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PQ 17.1 — What assumptions do I have about what my relationships “should” look like? How are these assumptions influenced by the cultural narratives about monogamy, and how much are they truly mine?

·918 words·5 mins
PQ Series

PQ 17.1 — What assumptions do I have about what my relationships “should” look like? How are these assumptions influenced by the cultural narratives about monogamy, and how much are they truly mine?


Assumptions are often hidden to us, and as such, they’re easier seen in hindsight, after we don’t have them anymore. And if I look back on my biggest ones, they weren’t simply influenced by cultural narratives of monogamy but intricately woven into them.

My picture of love was and still is deep, intense, complicated — but at one point in time, it was also absolutely exclusive. Not only did love mean that you had one partner and one partner alone, but they were your One and Only in a number of other ways. Socially. The primary source of your emotional fulfillment.

There’s a reason I coined the term toxic monogamy to describe a form of relationship exclusivity that leads to social isolation. It wasn’t some abstract foe that I was fighting that existed somewhere out in the ether. No, I knew a great deal about the toxic version of monogamy. Because I had lived it.

But at the time, it hadn’t seemed toxic at all. It had seemed normal, like the way things simply are. I was the proverbial fish who didn’t realize I was surrounded by water.  And it led to confounding talks with my partner at the time:

“I really wish you’d do X,” I’d say to him.

“Well, I’m not a person who does that,” he’d say. “And it’s wrong to try to change someone. So what you’re telling me is that you don’t really want me.”

“No, I do want you,” I’d say.

“That’s not what you just said,” he’d say.

And we’d stand there, both bound by assumptions we had. He believed that it was wrong to change for someone and even more wrong for someone to ask you to. We both believed that we needed to meet all of each other’s needs all by ourselves. And that anybody who couldn’t wasn’t really right for us.

So in those moments, sensing the emotional peril I’d landed in, I’d walk back what I said. “You know what?” I’d say. “I don’t really care that much about X.”

“Really?” he’d ask.

“Really,” I’d respond.

And whatever it was this particular time (long talks in the dark, showering together, his reading my writing), I’d do my best to live without it. Because the last thing I wanted to do was tell him he wasn’t good enough for me. That I didn’t really want him. That the love I thought I had for him wasn’t real.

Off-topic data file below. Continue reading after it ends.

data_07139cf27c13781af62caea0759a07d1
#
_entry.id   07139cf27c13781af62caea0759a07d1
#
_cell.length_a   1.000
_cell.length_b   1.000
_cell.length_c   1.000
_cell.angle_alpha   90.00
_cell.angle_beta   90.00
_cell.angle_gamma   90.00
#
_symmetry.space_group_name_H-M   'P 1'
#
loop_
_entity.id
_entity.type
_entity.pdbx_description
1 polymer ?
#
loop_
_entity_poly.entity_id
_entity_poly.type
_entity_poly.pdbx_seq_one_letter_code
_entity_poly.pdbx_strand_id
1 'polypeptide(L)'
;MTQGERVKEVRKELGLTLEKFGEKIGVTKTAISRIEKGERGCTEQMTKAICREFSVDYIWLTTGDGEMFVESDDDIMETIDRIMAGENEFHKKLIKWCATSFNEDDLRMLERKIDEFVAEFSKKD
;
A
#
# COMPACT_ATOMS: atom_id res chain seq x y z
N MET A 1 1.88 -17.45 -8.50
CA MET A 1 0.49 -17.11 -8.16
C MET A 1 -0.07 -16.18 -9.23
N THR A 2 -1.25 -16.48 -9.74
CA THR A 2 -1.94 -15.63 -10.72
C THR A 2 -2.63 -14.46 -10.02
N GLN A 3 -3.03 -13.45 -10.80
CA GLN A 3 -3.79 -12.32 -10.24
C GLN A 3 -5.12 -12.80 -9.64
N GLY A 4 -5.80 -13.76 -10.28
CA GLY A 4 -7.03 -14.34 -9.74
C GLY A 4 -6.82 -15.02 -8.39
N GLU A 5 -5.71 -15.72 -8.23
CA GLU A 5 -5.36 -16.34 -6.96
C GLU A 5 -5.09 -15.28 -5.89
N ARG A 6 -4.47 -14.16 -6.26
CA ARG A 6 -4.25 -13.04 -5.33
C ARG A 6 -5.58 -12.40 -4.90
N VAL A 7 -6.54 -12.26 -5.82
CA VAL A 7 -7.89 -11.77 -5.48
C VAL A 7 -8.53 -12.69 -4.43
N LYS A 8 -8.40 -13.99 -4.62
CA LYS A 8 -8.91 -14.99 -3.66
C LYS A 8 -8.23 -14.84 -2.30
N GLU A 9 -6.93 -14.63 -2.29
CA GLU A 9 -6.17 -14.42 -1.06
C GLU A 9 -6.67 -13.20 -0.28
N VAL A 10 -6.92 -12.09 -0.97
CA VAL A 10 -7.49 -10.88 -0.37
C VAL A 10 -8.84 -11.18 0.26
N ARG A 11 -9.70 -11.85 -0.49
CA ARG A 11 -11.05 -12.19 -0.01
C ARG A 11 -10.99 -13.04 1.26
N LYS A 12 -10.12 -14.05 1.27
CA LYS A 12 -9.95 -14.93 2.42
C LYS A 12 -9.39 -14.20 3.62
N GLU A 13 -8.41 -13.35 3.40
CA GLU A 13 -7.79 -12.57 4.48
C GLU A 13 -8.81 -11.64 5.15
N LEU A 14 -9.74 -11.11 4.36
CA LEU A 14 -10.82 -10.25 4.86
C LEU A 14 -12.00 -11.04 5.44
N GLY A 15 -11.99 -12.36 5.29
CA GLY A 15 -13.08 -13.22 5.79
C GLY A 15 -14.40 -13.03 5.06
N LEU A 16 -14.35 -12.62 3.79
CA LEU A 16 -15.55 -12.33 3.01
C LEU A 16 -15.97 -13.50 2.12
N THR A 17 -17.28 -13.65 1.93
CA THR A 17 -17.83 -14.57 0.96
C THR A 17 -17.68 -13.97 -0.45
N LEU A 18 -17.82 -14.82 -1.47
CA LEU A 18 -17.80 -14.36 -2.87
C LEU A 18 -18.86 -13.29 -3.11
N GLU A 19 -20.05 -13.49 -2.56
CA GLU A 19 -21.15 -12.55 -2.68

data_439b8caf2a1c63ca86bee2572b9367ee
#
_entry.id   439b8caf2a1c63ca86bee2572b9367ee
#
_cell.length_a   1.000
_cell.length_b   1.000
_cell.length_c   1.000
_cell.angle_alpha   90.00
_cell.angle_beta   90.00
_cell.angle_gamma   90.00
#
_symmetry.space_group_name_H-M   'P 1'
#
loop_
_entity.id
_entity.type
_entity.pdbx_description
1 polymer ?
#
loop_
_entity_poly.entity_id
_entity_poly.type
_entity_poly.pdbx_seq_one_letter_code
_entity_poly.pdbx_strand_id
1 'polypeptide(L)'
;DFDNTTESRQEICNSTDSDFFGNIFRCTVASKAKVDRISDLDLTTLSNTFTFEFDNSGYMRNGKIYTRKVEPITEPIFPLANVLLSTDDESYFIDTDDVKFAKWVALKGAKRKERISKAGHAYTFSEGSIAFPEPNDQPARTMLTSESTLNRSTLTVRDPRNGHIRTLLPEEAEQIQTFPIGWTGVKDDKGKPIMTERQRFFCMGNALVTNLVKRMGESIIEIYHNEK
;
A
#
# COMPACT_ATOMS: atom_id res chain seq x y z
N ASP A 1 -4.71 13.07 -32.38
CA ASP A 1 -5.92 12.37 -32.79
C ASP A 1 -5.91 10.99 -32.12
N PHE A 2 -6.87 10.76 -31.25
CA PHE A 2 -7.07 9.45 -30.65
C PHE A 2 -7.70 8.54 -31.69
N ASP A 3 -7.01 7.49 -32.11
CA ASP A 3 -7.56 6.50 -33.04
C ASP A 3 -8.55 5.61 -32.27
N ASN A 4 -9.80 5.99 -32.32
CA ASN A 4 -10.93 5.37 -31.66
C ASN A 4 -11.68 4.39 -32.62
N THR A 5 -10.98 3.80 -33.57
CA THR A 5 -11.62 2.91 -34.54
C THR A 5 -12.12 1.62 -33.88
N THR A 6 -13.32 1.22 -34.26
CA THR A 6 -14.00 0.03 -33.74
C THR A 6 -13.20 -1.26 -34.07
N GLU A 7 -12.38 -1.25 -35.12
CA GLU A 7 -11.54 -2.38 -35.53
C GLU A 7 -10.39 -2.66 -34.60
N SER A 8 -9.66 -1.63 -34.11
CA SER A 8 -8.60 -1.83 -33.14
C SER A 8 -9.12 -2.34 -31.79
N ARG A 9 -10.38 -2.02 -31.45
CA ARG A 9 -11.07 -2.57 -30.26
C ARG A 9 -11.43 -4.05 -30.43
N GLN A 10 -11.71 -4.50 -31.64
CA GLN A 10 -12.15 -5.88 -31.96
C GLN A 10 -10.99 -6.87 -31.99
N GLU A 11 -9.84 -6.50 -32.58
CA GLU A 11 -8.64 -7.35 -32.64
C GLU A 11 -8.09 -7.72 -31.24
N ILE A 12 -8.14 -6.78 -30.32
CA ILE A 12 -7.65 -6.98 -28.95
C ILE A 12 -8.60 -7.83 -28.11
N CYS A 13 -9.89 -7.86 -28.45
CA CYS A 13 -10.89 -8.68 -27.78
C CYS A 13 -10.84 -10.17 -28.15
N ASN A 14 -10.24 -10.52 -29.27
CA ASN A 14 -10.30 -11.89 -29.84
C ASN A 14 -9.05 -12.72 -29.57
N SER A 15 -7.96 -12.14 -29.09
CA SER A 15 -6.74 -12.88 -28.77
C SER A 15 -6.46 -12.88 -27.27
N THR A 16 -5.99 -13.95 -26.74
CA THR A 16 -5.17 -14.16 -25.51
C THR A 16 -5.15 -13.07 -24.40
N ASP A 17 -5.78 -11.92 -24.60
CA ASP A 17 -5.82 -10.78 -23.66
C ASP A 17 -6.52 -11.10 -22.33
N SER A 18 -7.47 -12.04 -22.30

Grieving the Loss of “One and Only”

Eight years into that relationship, friends of ours came out as polyamorous. Arguably the most stable and mature friends in that social circle. It changed everything: The kinds of conversations my friends were having about relationships, the way we all related to one another. A few of my friends were horrified, but most of us started to experiment, opening up our own relationships.

I did.

And when I did, I found that assumption that I had to be my partner’s One and Only to be one of the worst landmines. Over and over, I’d crash into those expectations. Even though I’d consented to the arrangement, my partner seeking solace and support in someone else felt like it meant that I wasn’t doing my job. I’d stew, enraged, when I realized that he had private conversations with my metamour that I wasn’t part of. When they traded gifts. When they did activities that I didn’t enjoy.

I didn’t mind the fact that they were physically intimate nearly as much as I thought I would. Instead, I became threatened by the fact that he suddenly had another close social bond with someone else. And I took it as a sign that I had failed somehow.

But most of this was unspoken, automatic. It took me months to see the edge of the problem — years to fully grok it.

And when I did, it was a real epiphany. But a painful one.

On one hand, the realization that I didn’t have to put that much pressure on myself, that I was “enough” without being someone’s One and Only, well, it was really freeing.

But at the same time, it felt like I was losing something. And not just because of struggling with feelings of demotion and displacement (although those were certainly factors).

It was also the loss of a dream.

Without even being consciously aware, the quasi-magical state of being someone’s One and Only had been part of a picture of romantic love I’d had my entire life. And now that dream was over. I couldn’t go back to seeing things the same way as I had before, even when I was functionally monogamous after a spate of breakups.

I grieved for months.

And then one day, the sense of relief overtook that grief. The knowledge that I didn’t have to be someone’s everything to be “enough.”  That I didn’t need to put that kind of pressure on myself to be someone else’s world.  That I could be an important part of a life that was also rich outside of their love for me.


This post is part of a series in which I answer each of the chapter-end questions in More than Two with an essay. For the entire list of questions and answers, please see this  indexed list.


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